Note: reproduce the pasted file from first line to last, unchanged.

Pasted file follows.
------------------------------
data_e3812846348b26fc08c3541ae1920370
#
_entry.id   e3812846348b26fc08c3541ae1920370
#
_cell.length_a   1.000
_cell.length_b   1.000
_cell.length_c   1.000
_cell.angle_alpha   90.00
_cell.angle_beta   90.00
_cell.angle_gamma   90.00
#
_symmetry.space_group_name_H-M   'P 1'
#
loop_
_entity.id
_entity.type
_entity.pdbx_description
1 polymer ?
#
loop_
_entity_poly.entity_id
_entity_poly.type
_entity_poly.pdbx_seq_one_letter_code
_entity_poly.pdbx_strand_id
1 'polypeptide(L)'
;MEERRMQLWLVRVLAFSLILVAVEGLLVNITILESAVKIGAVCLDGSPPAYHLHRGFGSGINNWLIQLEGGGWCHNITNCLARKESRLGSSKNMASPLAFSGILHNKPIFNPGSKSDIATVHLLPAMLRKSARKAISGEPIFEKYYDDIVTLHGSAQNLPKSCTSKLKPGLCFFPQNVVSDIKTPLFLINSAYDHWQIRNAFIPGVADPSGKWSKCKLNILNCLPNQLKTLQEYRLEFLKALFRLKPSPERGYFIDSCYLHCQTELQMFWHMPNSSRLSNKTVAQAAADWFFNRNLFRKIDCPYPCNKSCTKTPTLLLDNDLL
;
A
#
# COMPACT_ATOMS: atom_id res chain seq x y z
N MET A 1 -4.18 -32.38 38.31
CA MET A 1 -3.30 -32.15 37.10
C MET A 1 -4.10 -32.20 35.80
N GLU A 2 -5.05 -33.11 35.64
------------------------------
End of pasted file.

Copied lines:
data_e3812846348b26fc08c3541ae1920370
#
_entry.id   e3812846348b26fc08c3541ae1920370
#
_cell.length_a   1.000
_cell.length_b   1.000
_cell.length_c   1.000
_cell.angle_alpha   90.00
_cell.angle_beta   90.00
_cell.angle_gamma   90.00
#
_symmetry.space_group_name_H-M   'P 1'
#
loop_
_entity.id
_entity.type
_entity.pdbx_description
1 polymer ?
#
loop_
_entity_poly.entity_id
_entity_poly.type
_entity_poly.pdbx_seq_one_letter_code
_entity_poly.pdbx_strand_id
1 'polypeptide(L)'
;MEERRMQLWLVRVLAFSLILVAVEGLLVNITILESAVKIGAVCLDGSPPAYHLHRGFGSGINNWLIQLEGGGWCHNITNCLARKESRLGSSKNMASPLAFSGILHNKPIFNPGSKSDIATVHLLPAMLRKSARKAISGEPIFEKYYDDIVTLHGSAQNLPKSCTSKLKPGLCFFPQNVVSDIKTPLFLINSAYDHWQIRNAFIPGVADPSGKWSKCKLNILNCLPNQLKTLQEYRLEFLKALFRLKPSPERGYFIDSCYLHCQTELQMFWHMPNSSRLSNKTVAQAAADWFFNRNLFRKIDCPYPCNKSCTKTPTLLLDNDLL
;
A
#
# COMPACT_ATOMS: atom_id res chain seq x y z
N MET A 1 -4.18 -32.38 38.31
CA MET A 1 -3.30 -32.15 37.10
C MET A 1 -4.10 -32.20 35.80
N GLU A 2 -5.05 -33.11 35.64